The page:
Some course materials for the 2018 Math Circle Number Theory course
Clone or download
Fetching latest commit…
Cannot retrieve the latest commit at this time.
Permalink
Type Name Latest commit message Commit time
Failed to load latest commit information.
README.md
joseph_game.py

README.md

Introduction to Number Theory - Math Circle 2018

Instructor: Micheal Pawliuk (University of Calgary)
Summer 2018, Math Circle, Emory University
E-mail: mpawliuk+MC@gmail.com
Class Hours: M-Th 9-9:50 am (Lecture), 9:50-10:40 am (Problem Solving)

Course Description:

This course will introduce students to elementary number theory. Students will first learn basic logic and the structure of mathematical statements. Then they will proceed through number systems, divisibility theory, and modular arithmetic. The students will also learn some applications of number theory such as solving Diophantine equations and RSA encryptions.

Reference

This class will follow the schedule below and as a class we will build a mini-textbook together. You can find the ongoing textbook here:

https://www.overleaf.com/17625866ycbvqbpvnhsp

Please edit it and add comments, questions, thoughts, observations, applications, or anything else you think of! It's our document.

Students can also use the following resources:

Schedule

Week 1 - Introduction to Integers

1.1 Introduction

  • Introduction of people in class
  • Sample problems to pique interest in number theory
    • Hotdogs come in pack of 10. Hotdog buns come in pack of 8. How much of each should you buy to not have any leftover hotdogs or buns?
    • You have 2 containers with no markings. However, you know that container A can hold a max amount of 3 liters. Container B can hold a max amount of 4 liters. How to you make 1 liters? 10 liters? 15 liters?
  • Given a number, check whether it is divisible by 2,3,5,9,11.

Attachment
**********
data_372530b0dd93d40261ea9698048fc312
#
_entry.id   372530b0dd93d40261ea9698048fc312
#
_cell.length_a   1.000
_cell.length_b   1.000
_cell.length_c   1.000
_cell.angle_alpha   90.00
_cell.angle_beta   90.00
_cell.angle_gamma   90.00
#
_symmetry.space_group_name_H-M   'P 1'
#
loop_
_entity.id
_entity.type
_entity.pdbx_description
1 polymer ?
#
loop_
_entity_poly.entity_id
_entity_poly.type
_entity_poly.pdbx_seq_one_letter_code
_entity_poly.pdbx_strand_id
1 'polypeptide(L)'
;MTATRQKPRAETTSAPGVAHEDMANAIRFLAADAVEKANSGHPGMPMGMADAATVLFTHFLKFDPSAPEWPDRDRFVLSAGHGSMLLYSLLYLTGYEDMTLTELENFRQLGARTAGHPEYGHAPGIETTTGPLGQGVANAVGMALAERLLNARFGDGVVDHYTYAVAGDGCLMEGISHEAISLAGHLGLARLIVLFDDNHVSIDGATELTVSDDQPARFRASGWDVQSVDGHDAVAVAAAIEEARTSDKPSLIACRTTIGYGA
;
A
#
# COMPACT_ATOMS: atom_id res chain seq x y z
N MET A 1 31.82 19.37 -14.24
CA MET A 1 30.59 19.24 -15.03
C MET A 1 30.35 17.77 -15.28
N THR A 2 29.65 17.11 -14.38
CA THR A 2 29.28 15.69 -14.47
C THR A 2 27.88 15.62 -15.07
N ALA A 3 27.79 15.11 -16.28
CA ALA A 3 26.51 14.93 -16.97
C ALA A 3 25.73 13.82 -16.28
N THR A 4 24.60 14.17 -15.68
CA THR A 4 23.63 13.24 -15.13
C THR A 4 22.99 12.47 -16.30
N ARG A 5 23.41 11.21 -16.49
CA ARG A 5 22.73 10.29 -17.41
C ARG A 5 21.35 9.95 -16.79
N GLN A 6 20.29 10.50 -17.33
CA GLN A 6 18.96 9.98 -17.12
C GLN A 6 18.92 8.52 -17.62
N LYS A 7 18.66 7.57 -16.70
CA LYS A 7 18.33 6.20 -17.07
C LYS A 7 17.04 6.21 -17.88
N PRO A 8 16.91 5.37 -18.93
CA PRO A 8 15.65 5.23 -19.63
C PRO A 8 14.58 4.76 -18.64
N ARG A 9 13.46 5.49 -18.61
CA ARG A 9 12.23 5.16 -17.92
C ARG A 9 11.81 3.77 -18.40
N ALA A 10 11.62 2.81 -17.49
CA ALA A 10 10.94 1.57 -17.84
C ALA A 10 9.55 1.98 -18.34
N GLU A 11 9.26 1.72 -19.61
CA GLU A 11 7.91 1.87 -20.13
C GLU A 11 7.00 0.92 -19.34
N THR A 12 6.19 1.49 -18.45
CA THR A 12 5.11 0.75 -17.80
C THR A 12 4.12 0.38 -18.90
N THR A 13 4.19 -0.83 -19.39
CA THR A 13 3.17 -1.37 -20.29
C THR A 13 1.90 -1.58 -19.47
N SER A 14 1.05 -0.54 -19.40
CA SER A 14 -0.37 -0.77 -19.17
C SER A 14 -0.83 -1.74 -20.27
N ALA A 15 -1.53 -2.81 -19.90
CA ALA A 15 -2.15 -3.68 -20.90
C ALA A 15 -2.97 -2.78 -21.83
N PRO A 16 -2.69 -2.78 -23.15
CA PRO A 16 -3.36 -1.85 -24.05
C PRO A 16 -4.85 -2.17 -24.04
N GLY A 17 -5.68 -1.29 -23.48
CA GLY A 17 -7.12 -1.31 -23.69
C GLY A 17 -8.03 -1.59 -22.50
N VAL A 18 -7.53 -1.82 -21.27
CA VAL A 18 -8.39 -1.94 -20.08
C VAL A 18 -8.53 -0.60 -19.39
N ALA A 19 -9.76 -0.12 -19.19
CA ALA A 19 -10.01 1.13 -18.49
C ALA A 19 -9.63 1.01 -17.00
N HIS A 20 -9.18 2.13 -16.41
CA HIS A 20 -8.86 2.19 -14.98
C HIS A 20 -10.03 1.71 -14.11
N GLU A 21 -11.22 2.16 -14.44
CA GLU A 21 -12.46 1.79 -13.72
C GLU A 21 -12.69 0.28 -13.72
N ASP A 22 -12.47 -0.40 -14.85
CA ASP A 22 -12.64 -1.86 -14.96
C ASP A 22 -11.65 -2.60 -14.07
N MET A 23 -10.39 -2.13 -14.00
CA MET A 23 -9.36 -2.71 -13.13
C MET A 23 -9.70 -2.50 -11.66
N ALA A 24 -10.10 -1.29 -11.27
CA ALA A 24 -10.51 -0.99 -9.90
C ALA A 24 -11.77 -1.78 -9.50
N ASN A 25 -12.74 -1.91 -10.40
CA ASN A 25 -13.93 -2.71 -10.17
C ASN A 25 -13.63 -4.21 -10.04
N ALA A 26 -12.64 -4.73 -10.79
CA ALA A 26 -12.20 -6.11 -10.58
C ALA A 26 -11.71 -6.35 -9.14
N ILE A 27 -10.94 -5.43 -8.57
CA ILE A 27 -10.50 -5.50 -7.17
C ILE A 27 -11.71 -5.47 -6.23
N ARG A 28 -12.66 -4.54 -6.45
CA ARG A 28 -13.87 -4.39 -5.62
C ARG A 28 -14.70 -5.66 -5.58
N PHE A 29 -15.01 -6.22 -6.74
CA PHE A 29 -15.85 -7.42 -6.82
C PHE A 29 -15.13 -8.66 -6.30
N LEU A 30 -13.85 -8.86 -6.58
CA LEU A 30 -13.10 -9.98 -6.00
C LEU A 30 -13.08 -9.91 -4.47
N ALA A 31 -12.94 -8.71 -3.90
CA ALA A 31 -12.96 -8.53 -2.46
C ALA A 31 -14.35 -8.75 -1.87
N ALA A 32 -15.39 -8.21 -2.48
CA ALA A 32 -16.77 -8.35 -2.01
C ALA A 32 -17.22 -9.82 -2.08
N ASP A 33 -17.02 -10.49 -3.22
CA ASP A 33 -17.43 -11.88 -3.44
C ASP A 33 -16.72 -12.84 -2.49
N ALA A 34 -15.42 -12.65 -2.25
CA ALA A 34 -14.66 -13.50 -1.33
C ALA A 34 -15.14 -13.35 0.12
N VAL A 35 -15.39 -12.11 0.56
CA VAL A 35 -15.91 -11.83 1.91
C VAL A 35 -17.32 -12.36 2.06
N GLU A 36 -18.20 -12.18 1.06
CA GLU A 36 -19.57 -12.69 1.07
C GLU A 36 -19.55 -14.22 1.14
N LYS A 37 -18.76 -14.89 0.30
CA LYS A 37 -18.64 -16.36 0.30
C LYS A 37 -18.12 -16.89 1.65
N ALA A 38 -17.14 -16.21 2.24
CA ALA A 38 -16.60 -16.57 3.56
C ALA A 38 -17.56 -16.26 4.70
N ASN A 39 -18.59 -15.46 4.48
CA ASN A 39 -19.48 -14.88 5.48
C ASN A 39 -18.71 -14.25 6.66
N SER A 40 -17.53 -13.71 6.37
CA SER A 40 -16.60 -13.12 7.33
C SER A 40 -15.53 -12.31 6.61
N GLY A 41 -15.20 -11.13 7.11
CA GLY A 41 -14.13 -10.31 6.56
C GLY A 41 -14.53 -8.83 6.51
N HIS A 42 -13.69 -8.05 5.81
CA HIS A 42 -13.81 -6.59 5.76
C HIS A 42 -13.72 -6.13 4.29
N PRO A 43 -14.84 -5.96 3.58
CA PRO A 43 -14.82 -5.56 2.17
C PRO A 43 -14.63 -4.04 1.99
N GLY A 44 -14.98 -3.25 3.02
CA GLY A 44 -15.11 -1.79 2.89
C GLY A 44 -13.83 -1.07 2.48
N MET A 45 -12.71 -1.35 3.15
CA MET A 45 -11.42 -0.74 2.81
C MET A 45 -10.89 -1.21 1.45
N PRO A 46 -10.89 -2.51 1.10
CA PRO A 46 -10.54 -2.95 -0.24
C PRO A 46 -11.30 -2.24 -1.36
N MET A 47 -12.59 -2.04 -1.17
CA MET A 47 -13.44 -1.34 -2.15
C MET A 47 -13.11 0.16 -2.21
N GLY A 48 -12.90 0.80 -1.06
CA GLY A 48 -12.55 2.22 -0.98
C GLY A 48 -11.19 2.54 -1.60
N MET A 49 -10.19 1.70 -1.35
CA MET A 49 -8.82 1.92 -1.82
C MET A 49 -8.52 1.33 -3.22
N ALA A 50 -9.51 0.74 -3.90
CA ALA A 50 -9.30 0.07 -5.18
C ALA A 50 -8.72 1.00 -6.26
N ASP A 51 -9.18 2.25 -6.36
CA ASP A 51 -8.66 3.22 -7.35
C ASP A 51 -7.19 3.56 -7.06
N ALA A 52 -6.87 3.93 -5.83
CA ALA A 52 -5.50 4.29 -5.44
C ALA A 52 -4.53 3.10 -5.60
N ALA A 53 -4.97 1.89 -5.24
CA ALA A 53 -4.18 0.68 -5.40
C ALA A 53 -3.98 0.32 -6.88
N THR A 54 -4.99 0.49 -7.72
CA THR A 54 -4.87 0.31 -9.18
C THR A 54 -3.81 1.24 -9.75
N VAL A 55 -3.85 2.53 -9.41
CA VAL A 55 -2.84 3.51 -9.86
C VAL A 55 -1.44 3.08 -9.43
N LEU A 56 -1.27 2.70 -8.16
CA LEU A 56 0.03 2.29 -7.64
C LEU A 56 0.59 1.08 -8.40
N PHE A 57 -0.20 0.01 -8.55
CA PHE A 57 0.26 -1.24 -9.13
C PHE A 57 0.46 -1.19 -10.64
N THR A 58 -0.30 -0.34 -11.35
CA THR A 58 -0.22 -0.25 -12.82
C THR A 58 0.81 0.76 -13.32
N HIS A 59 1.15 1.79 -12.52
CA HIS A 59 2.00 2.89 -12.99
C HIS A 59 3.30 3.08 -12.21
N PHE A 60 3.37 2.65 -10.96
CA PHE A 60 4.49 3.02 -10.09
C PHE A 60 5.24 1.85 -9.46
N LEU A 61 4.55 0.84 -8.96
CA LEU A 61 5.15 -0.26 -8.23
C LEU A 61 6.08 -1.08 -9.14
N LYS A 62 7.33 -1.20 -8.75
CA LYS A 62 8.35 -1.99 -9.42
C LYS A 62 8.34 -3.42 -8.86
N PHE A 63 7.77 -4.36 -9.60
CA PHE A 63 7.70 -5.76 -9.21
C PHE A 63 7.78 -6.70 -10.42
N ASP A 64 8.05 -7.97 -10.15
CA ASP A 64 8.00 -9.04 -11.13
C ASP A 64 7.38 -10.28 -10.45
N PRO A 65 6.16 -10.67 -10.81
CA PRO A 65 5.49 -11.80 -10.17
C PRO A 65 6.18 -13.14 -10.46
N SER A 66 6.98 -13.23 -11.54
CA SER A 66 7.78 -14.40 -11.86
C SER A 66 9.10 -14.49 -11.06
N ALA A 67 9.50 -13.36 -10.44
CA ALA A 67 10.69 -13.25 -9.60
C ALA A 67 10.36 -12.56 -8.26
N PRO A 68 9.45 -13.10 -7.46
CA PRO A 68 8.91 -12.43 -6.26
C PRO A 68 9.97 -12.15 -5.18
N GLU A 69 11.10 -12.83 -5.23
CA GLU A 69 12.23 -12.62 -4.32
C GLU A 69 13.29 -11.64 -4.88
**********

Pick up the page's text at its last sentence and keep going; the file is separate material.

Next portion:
• Introduction to logic
    • Conditional statements
    • Biconditional statements
    • Quantifiers

1.2 Number Systems

  • Introduction to the number systems: N,Z,Q
  • Define even and odd numbers and do some standard proofs
    • Let n be an integer. Then n^2 is even if and only if n is even.
  • Note that there are irrational numbers
  • Shows that \sqrt{2} is irrational
  • (Maybe start induction)

1.3 Induction, Composite and Primes

  • Proofs by induction
  • Introduction to divisibility
  • Composite and Primes
  • Existence of prime factorization
  • Proof of infinite primes
  • Mention the related topics for primes
    • Finding primes: sieves, asymptotic function, etc.
    • Efficient way to factorize integer
    • Prime gaps

1.4 Division Algorithm (part 1)

  • GCD and LCM
  • Division Algorithm (maybe proof)
    • Proof of existence
    • Proof of uniqueness

Week 2 - Classic Number Theory

2.1 Division Algorithm (part 2)

  • Euclidean Algorithm
  • GCD with Euclidean Algorithm (Proof)

2.2 Diophantine Equations

  • Diophantine equation
  • Using Euclidean Algorithm to solve Diophantine equations
  • Find all solution to Diophantine equations

2.3 Fundamental Theorem of Arithmetic

  • The Fundamental Theorem of Arithmetic and proof
  • Consequences of the FTA

2.4 Modular Arithmetic

  • Definition of congruence
  • Definition of modulo
  • Congruence class
  • (Maybe equivalence relation)
  • Modular arithmetic
  • Test for divisibility (application modular arithmetic)

Week 3 - Applications and Encryption

3.1 Chinese Remainder Theorem

  • The Chinese Remainder Theorem (Story, Statement, and Proof)
  • Generalize Chinese Remainder Theorem
  • Example of application of CRT

3.2 Groups, Rings and Shifts

  • Introduce groups and rings
  • Z n and properties of Z n
  • Wilson’s Theorem
  • Elementary encryption

3.3 Phi Function

  • Euler’s Phi-function
  • Euler’s Theorem.
  • Exponent modulo n
  • RSA encryption

3.4 Discrete Logarithm Problem

  • What is a Discrete Logarithm?
  • Is it easy to solve?
  • Diffie-Hellman Key Exchange